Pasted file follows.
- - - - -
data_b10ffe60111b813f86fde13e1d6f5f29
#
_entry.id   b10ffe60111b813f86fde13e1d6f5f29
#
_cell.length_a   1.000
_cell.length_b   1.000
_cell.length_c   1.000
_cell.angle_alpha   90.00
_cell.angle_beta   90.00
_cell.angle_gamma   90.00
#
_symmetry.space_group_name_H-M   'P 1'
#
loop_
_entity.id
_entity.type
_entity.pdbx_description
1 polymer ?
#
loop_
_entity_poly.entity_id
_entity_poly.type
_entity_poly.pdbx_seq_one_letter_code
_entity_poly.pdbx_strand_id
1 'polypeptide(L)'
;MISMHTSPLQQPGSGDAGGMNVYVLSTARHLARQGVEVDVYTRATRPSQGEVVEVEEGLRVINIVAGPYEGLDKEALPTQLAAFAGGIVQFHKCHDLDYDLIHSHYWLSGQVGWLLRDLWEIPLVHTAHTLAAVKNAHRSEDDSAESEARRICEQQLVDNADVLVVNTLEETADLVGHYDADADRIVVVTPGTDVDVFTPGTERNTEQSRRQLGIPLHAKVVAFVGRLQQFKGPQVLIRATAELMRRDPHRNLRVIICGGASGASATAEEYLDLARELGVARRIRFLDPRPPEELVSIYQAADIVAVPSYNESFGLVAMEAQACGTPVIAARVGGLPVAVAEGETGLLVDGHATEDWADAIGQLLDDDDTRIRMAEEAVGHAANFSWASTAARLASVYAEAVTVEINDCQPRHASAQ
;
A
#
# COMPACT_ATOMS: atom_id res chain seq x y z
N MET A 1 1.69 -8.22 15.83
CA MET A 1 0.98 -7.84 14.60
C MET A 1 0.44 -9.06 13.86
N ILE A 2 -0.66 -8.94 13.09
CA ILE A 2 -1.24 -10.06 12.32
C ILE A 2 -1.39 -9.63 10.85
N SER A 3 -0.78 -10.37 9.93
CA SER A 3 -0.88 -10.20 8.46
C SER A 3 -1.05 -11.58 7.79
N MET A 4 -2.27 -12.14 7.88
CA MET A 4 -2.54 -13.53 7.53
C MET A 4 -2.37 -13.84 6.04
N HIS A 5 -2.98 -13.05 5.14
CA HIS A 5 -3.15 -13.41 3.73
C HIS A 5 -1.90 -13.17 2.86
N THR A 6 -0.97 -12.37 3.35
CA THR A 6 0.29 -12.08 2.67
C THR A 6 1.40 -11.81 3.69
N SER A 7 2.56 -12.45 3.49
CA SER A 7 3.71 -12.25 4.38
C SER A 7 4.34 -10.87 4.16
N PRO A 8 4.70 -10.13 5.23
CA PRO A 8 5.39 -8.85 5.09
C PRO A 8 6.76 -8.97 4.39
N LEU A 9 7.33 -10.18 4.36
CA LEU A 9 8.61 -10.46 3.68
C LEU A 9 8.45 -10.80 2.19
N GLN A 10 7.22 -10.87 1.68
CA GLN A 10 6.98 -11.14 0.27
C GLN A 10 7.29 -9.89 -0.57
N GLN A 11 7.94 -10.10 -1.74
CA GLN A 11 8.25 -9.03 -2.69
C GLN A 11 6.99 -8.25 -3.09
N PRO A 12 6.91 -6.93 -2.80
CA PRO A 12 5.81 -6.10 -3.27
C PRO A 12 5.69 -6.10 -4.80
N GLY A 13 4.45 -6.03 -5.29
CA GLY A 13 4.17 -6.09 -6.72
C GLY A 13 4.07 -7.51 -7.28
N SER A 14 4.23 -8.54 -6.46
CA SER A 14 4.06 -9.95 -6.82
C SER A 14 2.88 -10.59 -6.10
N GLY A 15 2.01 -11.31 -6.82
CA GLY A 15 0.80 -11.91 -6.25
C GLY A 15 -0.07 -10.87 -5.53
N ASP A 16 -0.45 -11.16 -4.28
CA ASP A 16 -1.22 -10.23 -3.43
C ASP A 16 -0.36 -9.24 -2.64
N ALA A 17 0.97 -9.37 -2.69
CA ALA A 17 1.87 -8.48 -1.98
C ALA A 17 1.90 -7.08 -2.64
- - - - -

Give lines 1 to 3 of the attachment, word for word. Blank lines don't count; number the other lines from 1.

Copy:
data_b10ffe60111b813f86fde13e1d6f5f29
#
_entry.id   b10ffe60111b813f86fde13e1d6f5f29